When Prince William and Duchess Kate played host to the Obamas last week, preparations for the visit included removal of a plaque etched with the words “The Negro Page” fastened to the frame of a large equestrian painting hanging in their drawing room where they receive guests. Kate chose the painting from the Queen’s near 8,000-item art collection. The plaque was removed for fear of offending the Obamas. A potted plant was set in front of the empty spot where the plaque used to be.  

Why the Duchess chose this particular painting may seem like the logical question to ask here, but it’s not.


She is, after all, an art history graduate who most certainly knows that the artist, 17-century Dutch painter Aelbert Cuyp, was the preeminent painter of the Dutch golden age famed for picturing quiet yet grand landscapes.  

Sign of the times

The question that goes pleading here is why anyone would think it a good idea to hide an Old Master’s picture title. It’s not as if we can unmake a history that enshrines outdated attitudes. We’d have to remove every picture title that mentioned race. This would take in all the black pages that the 17th century Dutch upper class loved to parade around to signal their prosperity, and that’s a lot paintings.

Instead of removing picture titles, the Queen’s collection list shows they were edited to be more politically correct. Coyp’s painting is listed as “A Page with Two Horses.” Re-titling paintings from the past - an act of historical revisionism that has nothing to do with history - seems even sillier than hiding titles.  

 Last year the Rijksmuseum, the Netherland’s national museum, representing some 800 years of Dutch art history, re-wrote all racially charged titles in its collection - some 220,000 works - with neutral wording.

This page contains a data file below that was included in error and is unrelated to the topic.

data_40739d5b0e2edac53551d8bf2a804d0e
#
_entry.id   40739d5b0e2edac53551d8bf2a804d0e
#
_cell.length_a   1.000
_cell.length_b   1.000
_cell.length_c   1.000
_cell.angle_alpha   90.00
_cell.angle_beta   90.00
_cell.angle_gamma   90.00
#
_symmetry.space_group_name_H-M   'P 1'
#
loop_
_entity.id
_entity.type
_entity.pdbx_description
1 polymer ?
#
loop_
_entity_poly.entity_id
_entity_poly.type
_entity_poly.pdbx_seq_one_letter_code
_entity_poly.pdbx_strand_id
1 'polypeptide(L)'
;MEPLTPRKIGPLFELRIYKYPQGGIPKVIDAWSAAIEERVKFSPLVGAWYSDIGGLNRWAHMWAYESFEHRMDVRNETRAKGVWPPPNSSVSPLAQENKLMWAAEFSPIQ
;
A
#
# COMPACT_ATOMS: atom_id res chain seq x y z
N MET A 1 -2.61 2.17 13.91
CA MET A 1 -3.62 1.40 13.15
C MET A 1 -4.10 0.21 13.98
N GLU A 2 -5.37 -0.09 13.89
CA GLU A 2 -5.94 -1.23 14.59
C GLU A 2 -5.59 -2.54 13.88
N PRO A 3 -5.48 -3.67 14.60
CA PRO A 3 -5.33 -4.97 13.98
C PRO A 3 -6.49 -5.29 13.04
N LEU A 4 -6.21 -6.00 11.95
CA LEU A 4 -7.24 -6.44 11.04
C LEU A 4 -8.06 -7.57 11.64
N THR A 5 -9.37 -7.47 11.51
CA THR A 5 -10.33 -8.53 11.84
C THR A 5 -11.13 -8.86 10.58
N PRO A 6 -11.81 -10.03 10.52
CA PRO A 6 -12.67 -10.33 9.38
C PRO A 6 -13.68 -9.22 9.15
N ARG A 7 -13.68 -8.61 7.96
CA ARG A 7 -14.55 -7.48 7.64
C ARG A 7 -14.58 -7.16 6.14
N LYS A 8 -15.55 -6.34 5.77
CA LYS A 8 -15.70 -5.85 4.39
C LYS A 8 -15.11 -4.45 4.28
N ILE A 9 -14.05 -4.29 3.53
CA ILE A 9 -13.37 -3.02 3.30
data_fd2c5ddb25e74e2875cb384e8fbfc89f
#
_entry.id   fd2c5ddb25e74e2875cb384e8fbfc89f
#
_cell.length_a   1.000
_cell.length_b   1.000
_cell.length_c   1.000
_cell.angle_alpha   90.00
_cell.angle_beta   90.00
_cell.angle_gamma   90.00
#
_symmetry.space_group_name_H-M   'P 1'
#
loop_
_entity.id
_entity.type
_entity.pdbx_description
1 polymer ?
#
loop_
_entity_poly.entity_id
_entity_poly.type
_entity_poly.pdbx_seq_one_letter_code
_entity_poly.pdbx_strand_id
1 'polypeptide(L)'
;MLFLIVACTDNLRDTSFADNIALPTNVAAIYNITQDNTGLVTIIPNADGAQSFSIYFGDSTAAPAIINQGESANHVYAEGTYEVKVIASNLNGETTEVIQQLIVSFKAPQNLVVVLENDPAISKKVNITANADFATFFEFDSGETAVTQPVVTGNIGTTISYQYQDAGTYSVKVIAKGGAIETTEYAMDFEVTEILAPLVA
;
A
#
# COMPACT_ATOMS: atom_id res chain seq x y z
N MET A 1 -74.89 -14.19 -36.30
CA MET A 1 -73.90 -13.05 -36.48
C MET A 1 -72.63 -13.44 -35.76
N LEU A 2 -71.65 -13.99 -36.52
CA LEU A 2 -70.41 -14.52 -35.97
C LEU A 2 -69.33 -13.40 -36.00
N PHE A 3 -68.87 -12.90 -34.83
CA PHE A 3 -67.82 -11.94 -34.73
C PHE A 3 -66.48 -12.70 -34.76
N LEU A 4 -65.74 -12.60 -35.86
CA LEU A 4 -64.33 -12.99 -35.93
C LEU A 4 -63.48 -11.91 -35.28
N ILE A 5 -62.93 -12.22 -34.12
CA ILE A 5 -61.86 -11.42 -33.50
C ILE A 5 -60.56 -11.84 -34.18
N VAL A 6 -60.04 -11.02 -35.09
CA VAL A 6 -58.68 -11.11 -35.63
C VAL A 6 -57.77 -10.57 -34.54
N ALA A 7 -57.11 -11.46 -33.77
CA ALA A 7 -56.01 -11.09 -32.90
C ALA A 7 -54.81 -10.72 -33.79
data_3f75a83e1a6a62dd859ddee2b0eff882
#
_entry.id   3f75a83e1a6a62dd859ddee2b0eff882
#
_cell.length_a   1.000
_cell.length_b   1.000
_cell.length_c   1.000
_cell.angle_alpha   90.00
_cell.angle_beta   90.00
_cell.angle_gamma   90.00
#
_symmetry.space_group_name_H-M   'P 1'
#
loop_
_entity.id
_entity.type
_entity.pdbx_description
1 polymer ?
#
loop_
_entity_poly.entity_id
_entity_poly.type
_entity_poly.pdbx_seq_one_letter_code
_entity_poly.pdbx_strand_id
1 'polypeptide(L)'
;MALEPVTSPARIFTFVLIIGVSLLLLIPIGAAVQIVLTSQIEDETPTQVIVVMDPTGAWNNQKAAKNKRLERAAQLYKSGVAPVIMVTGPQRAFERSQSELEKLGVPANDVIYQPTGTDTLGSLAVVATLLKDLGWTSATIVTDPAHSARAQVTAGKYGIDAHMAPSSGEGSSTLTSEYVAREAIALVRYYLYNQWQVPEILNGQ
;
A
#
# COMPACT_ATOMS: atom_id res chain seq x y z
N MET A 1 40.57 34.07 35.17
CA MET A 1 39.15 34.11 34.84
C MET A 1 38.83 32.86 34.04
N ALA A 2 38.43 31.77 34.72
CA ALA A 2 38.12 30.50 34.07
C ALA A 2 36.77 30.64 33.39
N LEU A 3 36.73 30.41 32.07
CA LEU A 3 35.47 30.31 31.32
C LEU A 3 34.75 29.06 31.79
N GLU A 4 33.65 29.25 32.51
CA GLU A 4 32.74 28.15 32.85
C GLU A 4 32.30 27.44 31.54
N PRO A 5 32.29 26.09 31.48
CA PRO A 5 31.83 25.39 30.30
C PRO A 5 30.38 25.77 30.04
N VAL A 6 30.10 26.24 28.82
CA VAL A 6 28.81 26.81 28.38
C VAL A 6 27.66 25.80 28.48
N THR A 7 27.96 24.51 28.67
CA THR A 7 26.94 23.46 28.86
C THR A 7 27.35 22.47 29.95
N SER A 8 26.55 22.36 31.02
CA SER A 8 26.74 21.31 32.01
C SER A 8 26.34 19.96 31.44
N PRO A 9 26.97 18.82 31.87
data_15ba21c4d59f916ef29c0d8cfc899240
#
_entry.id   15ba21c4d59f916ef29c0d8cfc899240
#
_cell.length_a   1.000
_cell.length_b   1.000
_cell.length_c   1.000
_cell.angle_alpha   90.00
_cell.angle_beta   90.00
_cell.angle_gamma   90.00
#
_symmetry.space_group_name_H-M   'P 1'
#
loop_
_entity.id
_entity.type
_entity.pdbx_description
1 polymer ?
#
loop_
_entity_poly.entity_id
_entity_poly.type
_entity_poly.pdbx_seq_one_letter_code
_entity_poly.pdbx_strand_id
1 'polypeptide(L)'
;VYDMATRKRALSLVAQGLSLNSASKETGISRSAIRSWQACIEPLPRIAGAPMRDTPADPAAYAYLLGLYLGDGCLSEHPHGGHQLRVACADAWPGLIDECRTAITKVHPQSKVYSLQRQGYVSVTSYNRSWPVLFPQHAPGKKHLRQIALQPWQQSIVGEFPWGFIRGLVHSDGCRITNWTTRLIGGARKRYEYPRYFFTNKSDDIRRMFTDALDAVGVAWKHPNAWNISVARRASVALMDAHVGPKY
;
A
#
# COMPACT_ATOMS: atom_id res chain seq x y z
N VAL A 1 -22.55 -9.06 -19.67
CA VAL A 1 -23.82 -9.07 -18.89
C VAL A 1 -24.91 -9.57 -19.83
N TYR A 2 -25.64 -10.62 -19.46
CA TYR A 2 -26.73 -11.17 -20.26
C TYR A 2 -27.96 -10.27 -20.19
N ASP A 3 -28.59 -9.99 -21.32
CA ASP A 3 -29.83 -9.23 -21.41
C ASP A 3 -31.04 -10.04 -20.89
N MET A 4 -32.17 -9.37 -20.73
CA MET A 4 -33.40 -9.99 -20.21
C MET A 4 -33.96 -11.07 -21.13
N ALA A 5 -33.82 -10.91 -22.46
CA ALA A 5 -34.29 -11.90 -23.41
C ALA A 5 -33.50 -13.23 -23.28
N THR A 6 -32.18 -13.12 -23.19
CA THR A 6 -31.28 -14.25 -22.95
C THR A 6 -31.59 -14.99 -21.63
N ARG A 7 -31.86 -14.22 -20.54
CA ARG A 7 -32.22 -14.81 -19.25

Out of sight, out of mind

 A typical Rijksmuseum name change is “Girl Holding a Fan” in place of “Young Negro Girl.” Museum curator Eveline Sint Nicolaas told the press, “We no longer want to make use of terms that reflect a Eurocentric way of looking at people or historic moments.”

This re-wording project went under the name “Adjustment of Colonial Terminology.” But the word adjustment doesn’t quite describe a re-writing of history. Eliminating the word “Negro” is an outright correction of colonial terminology.

How silly is this re-naming business? Imagine if, out of sensitivity to the issue of violence to women, museums renamed all their rape paintings that were so widespread among the Old Masters. Imagine, say, Peter Paul Rubens’ “Rape of the Sabine Women” - a horrific scene of women being torn from their loved ones by smirking Roman soldiers - renamed “Roman Romp.” Ridding picture titles of past racism is just as silly. We need to leave the past in the record book unrevised, however ugly.

Maya Angelou seemed to put all this in perspective when she famously said, “History, despite its wrenching pain, cannot be unlived, but if faced with courage, need not be lived again.